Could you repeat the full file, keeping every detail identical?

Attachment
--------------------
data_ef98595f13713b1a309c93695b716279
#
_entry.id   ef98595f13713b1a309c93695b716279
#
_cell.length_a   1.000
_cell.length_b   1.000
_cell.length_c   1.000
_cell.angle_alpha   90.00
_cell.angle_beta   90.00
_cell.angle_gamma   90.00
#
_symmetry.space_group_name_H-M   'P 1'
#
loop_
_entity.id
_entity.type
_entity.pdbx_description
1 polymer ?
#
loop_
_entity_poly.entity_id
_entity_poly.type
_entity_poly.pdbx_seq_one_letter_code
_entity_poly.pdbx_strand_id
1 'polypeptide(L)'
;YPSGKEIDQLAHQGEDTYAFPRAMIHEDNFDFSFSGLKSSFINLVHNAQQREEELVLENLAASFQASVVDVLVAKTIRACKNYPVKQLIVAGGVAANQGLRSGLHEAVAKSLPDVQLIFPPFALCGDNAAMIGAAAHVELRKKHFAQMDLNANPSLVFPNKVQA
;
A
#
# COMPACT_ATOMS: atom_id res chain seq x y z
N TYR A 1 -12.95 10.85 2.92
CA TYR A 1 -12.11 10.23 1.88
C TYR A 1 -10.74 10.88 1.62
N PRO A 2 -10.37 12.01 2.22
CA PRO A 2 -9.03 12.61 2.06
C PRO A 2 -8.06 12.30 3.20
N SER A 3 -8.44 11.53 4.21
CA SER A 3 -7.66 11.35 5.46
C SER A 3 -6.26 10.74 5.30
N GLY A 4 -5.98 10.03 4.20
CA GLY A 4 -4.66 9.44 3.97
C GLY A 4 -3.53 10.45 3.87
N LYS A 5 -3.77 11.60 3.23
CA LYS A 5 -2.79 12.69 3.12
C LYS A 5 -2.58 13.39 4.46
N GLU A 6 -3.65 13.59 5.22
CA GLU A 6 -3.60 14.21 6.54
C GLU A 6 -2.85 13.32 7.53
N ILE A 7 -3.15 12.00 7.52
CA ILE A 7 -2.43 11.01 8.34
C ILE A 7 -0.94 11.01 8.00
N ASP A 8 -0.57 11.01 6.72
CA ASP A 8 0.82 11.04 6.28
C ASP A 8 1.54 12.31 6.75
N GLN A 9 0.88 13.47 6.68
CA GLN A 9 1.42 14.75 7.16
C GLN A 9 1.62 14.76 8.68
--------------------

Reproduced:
data_ef98595f13713b1a309c93695b716279
#
_entry.id   ef98595f13713b1a309c93695b716279
#
_cell.length_a   1.000
_cell.length_b   1.000
_cell.length_c   1.000
_cell.angle_alpha   90.00
_cell.angle_beta   90.00
_cell.angle_gamma   90.00
#
_symmetry.space_group_name_H-M   'P 1'
#
loop_
_entity.id
_entity.type
_entity.pdbx_description
1 polymer ?
#
loop_
_entity_poly.entity_id
_entity_poly.type
_entity_poly.pdbx_seq_one_letter_code
_entity_poly.pdbx_strand_id
1 'polypeptide(L)'
;YPSGKEIDQLAHQGEDTYAFPRAMIHEDNFDFSFSGLKSSFINLVHNAQQREEELVLENLAASFQASVVDVLVAKTIRACKNYPVKQLIVAGGVAANQGLRSGLHEAVAKSLPDVQLIFPPFALCGDNAAMIGAAAHVELRKKHFAQMDLNANPSLVFPNKVQA
;
A
#
# COMPACT_ATOMS: atom_id res chain seq x y z
N TYR A 1 -12.95 10.85 2.92
CA TYR A 1 -12.11 10.23 1.88
C TYR A 1 -10.74 10.88 1.62
N PRO A 2 -10.37 12.01 2.22
CA PRO A 2 -9.03 12.61 2.06
C PRO A 2 -8.06 12.30 3.20
N SER A 3 -8.44 11.53 4.21
CA SER A 3 -7.66 11.35 5.46
C SER A 3 -6.26 10.74 5.30
N GLY A 4 -5.98 10.03 4.20
CA GLY A 4 -4.66 9.44 3.97
C GLY A 4 -3.53 10.45 3.87
N LYS A 5 -3.77 11.60 3.23
CA LYS A 5 -2.79 12.69 3.12
C LYS A 5 -2.58 13.39 4.46
N GLU A 6 -3.65 13.59 5.22
CA GLU A 6 -3.60 14.21 6.54
C GLU A 6 -2.85 13.32 7.53
N ILE A 7 -3.15 12.00 7.52
CA ILE A 7 -2.43 11.01 8.34
C ILE A 7 -0.94 11.01 8.00
N ASP A 8 -0.57 11.01 6.72
CA ASP A 8 0.82 11.04 6.28
C ASP A 8 1.54 12.31 6.75
N GLN A 9 0.88 13.47 6.68
CA GLN A 9 1.42 14.75 7.16
C GLN A 9 1.62 14.76 8.68